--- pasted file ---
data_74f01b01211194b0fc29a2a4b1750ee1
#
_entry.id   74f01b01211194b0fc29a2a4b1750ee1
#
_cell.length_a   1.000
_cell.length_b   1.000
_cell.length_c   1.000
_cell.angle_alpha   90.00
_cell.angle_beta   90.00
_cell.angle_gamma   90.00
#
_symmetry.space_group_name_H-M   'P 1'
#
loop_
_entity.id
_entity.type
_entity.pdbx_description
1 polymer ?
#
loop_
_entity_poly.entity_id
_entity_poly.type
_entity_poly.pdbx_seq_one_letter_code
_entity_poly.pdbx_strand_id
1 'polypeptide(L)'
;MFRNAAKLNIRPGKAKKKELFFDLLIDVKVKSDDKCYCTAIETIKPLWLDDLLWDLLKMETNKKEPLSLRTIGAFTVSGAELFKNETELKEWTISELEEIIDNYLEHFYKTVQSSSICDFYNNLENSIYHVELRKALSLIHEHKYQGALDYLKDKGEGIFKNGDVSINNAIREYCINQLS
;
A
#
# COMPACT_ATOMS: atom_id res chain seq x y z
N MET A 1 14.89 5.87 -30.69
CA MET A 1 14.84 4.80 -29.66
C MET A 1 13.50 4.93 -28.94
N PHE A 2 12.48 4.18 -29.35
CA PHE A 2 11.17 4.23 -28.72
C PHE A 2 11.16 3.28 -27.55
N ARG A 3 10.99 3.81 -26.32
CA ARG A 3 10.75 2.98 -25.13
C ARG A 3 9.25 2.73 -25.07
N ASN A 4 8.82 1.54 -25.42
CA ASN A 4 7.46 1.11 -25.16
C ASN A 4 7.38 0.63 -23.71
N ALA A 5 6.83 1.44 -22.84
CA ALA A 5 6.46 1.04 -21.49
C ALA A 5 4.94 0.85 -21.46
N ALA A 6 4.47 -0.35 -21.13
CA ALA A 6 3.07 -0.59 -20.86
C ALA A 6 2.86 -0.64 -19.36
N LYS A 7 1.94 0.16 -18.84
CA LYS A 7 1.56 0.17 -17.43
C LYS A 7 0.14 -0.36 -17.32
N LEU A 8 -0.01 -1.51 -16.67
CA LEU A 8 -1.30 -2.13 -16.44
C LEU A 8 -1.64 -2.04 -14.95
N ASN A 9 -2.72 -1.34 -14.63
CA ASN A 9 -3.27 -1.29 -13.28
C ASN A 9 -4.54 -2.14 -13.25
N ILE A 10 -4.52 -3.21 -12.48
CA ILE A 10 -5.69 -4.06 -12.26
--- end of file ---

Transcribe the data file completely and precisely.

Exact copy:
data_74f01b01211194b0fc29a2a4b1750ee1
#
_entry.id   74f01b01211194b0fc29a2a4b1750ee1
#
_cell.length_a   1.000
_cell.length_b   1.000
_cell.length_c   1.000
_cell.angle_alpha   90.00
_cell.angle_beta   90.00
_cell.angle_gamma   90.00
#
_symmetry.space_group_name_H-M   'P 1'
#
loop_
_entity.id
_entity.type
_entity.pdbx_description
1 polymer ?
#
loop_
_entity_poly.entity_id
_entity_poly.type
_entity_poly.pdbx_seq_one_letter_code
_entity_poly.pdbx_strand_id
1 'polypeptide(L)'
;MFRNAAKLNIRPGKAKKKELFFDLLIDVKVKSDDKCYCTAIETIKPLWLDDLLWDLLKMETNKKEPLSLRTIGAFTVSGAELFKNETELKEWTISELEEIIDNYLEHFYKTVQSSSICDFYNNLENSIYHVELRKALSLIHEHKYQGALDYLKDKGEGIFKNGDVSINNAIREYCINQLS
;
A
#
# COMPACT_ATOMS: atom_id res chain seq x y z
N MET A 1 14.89 5.87 -30.69
CA MET A 1 14.84 4.80 -29.66
C MET A 1 13.50 4.93 -28.94
N PHE A 2 12.48 4.18 -29.35
CA PHE A 2 11.17 4.23 -28.72
C PHE A 2 11.16 3.28 -27.55
N ARG A 3 10.99 3.81 -26.32
CA ARG A 3 10.75 2.98 -25.13
C ARG A 3 9.25 2.73 -25.07
N ASN A 4 8.82 1.54 -25.42
CA ASN A 4 7.46 1.11 -25.16
C ASN A 4 7.38 0.63 -23.71
N ALA A 5 6.83 1.44 -22.84
CA ALA A 5 6.46 1.04 -21.49
C ALA A 5 4.94 0.85 -21.46
N ALA A 6 4.47 -0.35 -21.13
CA ALA A 6 3.07 -0.59 -20.86
C ALA A 6 2.86 -0.64 -19.36
N LYS A 7 1.94 0.16 -18.84
CA LYS A 7 1.56 0.17 -17.43
C LYS A 7 0.14 -0.36 -17.32
N LEU A 8 -0.01 -1.51 -16.67
CA LEU A 8 -1.30 -2.13 -16.44
C LEU A 8 -1.64 -2.04 -14.95
N ASN A 9 -2.72 -1.34 -14.63
CA ASN A 9 -3.27 -1.29 -13.28
C ASN A 9 -4.54 -2.14 -13.25
N ILE A 10 -4.52 -3.21 -12.48
CA ILE A 10 -5.69 -4.06 -12.26